“For God did not send his Son into the world to condemn the world, but to save the world through him.” (John 3:17)
Jesus convicts with grace and truth. He does not condemn you. If you feel condemned because of thoughts such as, “You’re no good. You’re a helpless sinner. You’ll never get it right. You can’t possibly perform up to God’s requirements, so why try? If only people knew the real you. You’re a fake Christian. God simply cannot like you, best to stay away from him for a while.” – they are not from God.
Now, if you hear, “Okay, that didn’t work out real well, did it? It’s time to stop behaving that way,” that is from God. Or, “You know I’m not happy with you living that way, acting that way, thinking that way, and you know you’re not happy with it, either. So stop it. It’s not healthy or helpful,” this is your Heavenly Father speaking truth.
Jesus convicts, not condemns – with grace and truth.
Grace says Jesus likes you as much as he loves you. The Truth says he wants to “rescue us from the dominion of darkness and bring us into the kingdom of the Son he loves, in whom we have redemption, the forgiveness of sins.” (Colossians 1:13)
The truth is everyone must be rescued from the dominion of darkness, including you. If you haven’t been rescued, if you don’t think you need to be rescued, then please feel convicted, so that you are not ultimately condemned.
Nicodemus was almost sure he was in the light, and needed no such rescue. Almost sure, but not absolutely. So he went to see Jesus.
Nic is well respected at church, and you can bet around the community as well. His life is squeaky clean, his resume impressive, his performance faultless. Yet he somehow senses there has to be more. He is haunted by the thought, “Am I missing something?”
I see this all the time. People get to their 40’s or 50’s, and one of two things has happened: either they’ve been successful and for the most part squeaky clean, or they have flamed out with an affair, a divorce, a business failure, money issue or health issue. Either way, they look around at their life and wonder, “Isn’t there more?”
The Samaritan woman at the well (John 4) is part of the Down & Out. Nicodemus is the Up & In. Yet he comes to Jesus seeking this “more.” But Jesus seems to cut right through the grace and go right for the truth: “I tell you the truth, no one can see the kingdom of God unless he is born again.” If I’m Nic I’m thinking, “What? Where did that come from? I thought I was here to talk about you.”
Nic came to discuss theology with Jesus, looking to perhaps see how Jesus might fit into his own religion. Jesus can see Nic is stuck in his church religion, and simply cannot see anything else, so in his own way of perfect grace, Jesus gives Nic what he so desperately needs, the loving truth:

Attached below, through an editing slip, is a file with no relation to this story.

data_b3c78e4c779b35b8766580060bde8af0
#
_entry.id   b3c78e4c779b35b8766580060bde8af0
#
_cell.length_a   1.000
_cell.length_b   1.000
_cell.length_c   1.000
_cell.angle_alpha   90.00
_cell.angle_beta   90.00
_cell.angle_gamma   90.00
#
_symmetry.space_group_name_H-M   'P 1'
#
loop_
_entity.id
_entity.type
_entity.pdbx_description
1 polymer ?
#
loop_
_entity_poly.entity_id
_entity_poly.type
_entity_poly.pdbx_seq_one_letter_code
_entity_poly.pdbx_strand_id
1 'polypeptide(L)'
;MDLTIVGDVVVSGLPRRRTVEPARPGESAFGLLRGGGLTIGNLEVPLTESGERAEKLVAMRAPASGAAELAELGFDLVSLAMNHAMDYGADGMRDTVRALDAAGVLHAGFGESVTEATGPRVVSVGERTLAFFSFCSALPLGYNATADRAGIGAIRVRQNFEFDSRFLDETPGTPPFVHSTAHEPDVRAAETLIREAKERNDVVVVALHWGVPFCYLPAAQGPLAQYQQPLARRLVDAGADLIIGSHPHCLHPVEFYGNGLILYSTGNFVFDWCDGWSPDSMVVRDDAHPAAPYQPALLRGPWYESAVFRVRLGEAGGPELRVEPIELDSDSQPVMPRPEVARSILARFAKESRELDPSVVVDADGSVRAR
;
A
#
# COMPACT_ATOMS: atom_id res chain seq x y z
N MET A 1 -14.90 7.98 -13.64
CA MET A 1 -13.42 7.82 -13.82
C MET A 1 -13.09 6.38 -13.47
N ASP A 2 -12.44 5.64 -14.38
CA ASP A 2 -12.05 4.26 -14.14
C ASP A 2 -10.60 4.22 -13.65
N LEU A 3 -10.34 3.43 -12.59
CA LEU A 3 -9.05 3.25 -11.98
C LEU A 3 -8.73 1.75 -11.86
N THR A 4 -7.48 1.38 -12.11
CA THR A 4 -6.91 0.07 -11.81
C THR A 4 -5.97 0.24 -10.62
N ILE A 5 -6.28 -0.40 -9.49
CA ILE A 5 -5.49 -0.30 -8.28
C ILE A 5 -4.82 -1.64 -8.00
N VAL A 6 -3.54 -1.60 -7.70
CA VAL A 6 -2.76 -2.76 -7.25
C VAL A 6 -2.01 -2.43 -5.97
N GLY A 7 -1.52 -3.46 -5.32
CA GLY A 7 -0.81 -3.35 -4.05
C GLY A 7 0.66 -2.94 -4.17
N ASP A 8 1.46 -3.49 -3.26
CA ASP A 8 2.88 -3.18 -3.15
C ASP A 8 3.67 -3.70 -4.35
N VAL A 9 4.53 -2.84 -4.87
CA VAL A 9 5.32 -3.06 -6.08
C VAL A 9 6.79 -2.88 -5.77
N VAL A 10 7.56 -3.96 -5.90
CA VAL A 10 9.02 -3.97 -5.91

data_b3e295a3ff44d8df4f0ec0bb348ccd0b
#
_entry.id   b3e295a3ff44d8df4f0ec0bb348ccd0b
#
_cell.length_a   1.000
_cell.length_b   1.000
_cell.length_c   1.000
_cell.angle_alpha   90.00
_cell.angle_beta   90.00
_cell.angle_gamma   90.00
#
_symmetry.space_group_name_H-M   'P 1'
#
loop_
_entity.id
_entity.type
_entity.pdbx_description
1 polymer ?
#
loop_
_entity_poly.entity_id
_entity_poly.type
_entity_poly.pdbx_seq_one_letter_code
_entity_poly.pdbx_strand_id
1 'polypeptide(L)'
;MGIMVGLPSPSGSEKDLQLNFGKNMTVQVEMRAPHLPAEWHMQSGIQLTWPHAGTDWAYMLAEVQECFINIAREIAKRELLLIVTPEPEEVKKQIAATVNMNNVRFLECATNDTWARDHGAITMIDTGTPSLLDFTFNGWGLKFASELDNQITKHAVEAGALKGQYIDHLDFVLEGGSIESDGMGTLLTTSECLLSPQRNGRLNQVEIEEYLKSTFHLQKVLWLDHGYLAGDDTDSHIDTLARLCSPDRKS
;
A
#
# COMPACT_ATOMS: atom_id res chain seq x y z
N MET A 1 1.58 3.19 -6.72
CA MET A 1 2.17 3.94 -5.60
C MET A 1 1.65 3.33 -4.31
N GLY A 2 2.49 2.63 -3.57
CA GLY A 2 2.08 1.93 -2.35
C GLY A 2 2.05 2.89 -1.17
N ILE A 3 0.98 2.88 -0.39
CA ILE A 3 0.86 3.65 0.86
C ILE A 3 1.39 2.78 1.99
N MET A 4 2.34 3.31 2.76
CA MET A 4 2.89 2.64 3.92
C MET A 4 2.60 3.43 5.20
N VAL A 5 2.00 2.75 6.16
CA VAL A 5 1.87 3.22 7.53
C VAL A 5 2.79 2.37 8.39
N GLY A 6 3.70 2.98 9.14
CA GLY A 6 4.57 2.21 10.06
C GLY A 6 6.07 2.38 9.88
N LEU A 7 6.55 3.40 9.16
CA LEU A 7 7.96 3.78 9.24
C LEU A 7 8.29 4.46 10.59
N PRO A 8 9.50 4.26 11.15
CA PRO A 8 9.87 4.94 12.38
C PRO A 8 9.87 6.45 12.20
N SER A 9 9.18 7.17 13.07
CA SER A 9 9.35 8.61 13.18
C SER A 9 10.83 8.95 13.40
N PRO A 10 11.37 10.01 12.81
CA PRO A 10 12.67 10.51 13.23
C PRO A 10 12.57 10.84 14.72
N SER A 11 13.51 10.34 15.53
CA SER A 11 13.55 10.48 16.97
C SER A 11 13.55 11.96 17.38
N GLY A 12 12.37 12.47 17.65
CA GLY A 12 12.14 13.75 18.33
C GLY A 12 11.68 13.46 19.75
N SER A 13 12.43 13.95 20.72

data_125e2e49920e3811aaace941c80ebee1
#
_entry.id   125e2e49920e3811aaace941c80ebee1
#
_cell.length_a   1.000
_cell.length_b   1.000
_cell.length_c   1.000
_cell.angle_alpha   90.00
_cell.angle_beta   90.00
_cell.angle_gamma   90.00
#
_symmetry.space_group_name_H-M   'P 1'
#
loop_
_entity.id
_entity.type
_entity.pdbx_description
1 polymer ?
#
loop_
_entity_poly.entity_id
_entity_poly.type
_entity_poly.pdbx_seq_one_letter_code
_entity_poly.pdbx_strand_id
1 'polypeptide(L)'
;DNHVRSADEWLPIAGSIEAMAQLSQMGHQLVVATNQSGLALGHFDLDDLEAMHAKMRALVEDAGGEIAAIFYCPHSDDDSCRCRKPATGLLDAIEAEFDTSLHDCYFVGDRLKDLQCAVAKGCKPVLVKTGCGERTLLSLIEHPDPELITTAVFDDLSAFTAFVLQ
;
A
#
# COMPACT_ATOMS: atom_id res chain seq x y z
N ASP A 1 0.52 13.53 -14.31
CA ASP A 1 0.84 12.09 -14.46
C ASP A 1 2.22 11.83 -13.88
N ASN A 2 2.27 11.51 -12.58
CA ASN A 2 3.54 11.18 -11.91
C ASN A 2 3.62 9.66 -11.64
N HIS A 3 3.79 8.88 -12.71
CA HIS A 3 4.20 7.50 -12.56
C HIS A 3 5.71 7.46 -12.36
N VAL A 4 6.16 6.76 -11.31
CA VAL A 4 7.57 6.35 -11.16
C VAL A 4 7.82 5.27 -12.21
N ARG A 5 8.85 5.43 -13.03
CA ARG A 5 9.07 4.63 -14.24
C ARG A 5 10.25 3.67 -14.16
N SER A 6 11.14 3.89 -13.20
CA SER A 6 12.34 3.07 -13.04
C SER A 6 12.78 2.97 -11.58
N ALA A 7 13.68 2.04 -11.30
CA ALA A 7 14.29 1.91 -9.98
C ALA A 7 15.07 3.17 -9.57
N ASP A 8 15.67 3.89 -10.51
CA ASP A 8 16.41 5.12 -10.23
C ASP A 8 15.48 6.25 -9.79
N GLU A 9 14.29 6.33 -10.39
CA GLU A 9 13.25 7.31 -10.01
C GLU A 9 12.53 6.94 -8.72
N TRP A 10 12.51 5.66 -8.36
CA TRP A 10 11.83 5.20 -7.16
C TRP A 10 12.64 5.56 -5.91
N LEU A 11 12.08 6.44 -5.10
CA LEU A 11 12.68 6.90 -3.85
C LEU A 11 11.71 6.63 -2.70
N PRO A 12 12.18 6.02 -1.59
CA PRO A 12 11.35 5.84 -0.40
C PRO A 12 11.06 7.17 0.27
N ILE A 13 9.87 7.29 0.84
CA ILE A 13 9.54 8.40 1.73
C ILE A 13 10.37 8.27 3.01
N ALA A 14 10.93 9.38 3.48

“I tell you the truth, no one can see the kingdom of God unless he is born again.”
The down and out desperately need a softer grace, with the truth sprinkled in. The Up & In need grace as well, but often the grace they … we … need is blunt Truth: “There’s more. You’re missing it.”
In Nic’s case God’s grace was the blunt truth. Nic “had been a Christian all my life.” He was “in church every time the doors opened.” Nic knew all about God. But Nic did not know God. He comes looking to know more about Jesus; Jesus intends for Nic to know him. Nic thought the topic was Jesus; Jesus said, “No, the topic is you, Nicodemus.”
Jesus is saying, “I can tell you are starting to see there’s more, Nic, but you must know this: you won’t be able to see – really see – with spiritual 20-20, until you have spiritual eyes. And that only comes with being born again … born with the Holy Spirit.”
I can hardly wait to see Nicodemus in Heaven. I want to know what spurred him to go see Jesus. I want to ask him what he was thinking as he approached Jesus that first time. I want to ask what he was thinking about as he left Jesus that night. His mind must have been swirling.
We know the Light did indeed come on. Nicodemus goes on to defend Jesus in front of the angry Jewish rulers. (John 7) We know Nic helped Joseph of Arimethea bury Jesus. (John 19)His heart and his life were changed by his encounter with Jesus.
Mostly I want to ask him how the Light came on for him afterward. “Did you go home, Nic, troubled, not feeling condemned, but convicted to your core by Jesus? Did you spend time on your knees asking God, “Am I missing it? Is there more?” Did you do this over and over until the Light came on?”
Will you “be rescued from the dominion of darkness?”